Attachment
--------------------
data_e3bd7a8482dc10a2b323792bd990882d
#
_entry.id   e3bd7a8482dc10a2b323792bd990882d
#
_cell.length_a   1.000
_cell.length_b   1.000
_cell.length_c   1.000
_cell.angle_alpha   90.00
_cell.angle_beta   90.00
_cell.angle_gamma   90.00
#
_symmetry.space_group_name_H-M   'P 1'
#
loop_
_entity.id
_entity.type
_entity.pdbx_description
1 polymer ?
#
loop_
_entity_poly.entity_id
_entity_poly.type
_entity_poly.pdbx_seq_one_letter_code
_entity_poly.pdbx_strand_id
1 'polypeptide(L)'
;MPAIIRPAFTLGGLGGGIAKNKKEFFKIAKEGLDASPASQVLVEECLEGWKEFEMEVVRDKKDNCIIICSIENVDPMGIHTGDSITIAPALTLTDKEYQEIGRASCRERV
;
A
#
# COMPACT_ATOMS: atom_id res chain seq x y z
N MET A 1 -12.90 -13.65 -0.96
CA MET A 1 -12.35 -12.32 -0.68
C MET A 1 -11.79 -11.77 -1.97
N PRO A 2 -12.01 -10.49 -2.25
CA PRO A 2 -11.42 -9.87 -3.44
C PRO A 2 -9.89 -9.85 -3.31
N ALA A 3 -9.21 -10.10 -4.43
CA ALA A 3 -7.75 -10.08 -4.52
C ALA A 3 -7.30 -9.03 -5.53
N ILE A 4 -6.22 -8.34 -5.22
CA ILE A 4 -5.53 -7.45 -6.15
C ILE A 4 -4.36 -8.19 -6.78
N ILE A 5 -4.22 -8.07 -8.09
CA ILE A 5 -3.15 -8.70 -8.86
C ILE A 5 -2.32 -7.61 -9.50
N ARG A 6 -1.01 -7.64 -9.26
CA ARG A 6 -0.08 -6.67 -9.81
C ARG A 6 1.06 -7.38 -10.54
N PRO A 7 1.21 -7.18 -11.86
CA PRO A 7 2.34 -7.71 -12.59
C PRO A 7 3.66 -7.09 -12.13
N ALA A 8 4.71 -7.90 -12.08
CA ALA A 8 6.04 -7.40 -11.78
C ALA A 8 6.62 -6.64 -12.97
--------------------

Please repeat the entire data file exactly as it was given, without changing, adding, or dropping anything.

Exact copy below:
data_e3bd7a8482dc10a2b323792bd990882d
#
_entry.id   e3bd7a8482dc10a2b323792bd990882d
#
_cell.length_a   1.000
_cell.length_b   1.000
_cell.length_c   1.000
_cell.angle_alpha   90.00
_cell.angle_beta   90.00
_cell.angle_gamma   90.00
#
_symmetry.space_group_name_H-M   'P 1'
#
loop_
_entity.id
_entity.type
_entity.pdbx_description
1 polymer ?
#
loop_
_entity_poly.entity_id
_entity_poly.type
_entity_poly.pdbx_seq_one_letter_code
_entity_poly.pdbx_strand_id
1 'polypeptide(L)'
;MPAIIRPAFTLGGLGGGIAKNKKEFFKIAKEGLDASPASQVLVEECLEGWKEFEMEVVRDKKDNCIIICSIENVDPMGIHTGDSITIAPALTLTDKEYQEIGRASCRERV
;
A
#
# COMPACT_ATOMS: atom_id res chain seq x y z
N MET A 1 -12.90 -13.65 -0.96
CA MET A 1 -12.35 -12.32 -0.68
C MET A 1 -11.79 -11.77 -1.97
N PRO A 2 -12.01 -10.49 -2.25
CA PRO A 2 -11.42 -9.87 -3.44
C PRO A 2 -9.89 -9.85 -3.31
N ALA A 3 -9.21 -10.10 -4.43
CA ALA A 3 -7.75 -10.08 -4.52
C ALA A 3 -7.30 -9.03 -5.53
N ILE A 4 -6.22 -8.34 -5.22
CA ILE A 4 -5.53 -7.45 -6.15
C ILE A 4 -4.36 -8.19 -6.78
N ILE A 5 -4.22 -8.07 -8.09
CA ILE A 5 -3.15 -8.70 -8.86
C ILE A 5 -2.32 -7.61 -9.50
N ARG A 6 -1.01 -7.64 -9.26
CA ARG A 6 -0.08 -6.67 -9.81
C ARG A 6 1.06 -7.38 -10.54
N PRO A 7 1.21 -7.18 -11.86
CA PRO A 7 2.34 -7.71 -12.59
C PRO A 7 3.66 -7.09 -12.13
N ALA A 8 4.71 -7.90 -12.08
CA ALA A 8 6.04 -7.40 -11.78
C ALA A 8 6.62 -6.64 -12.97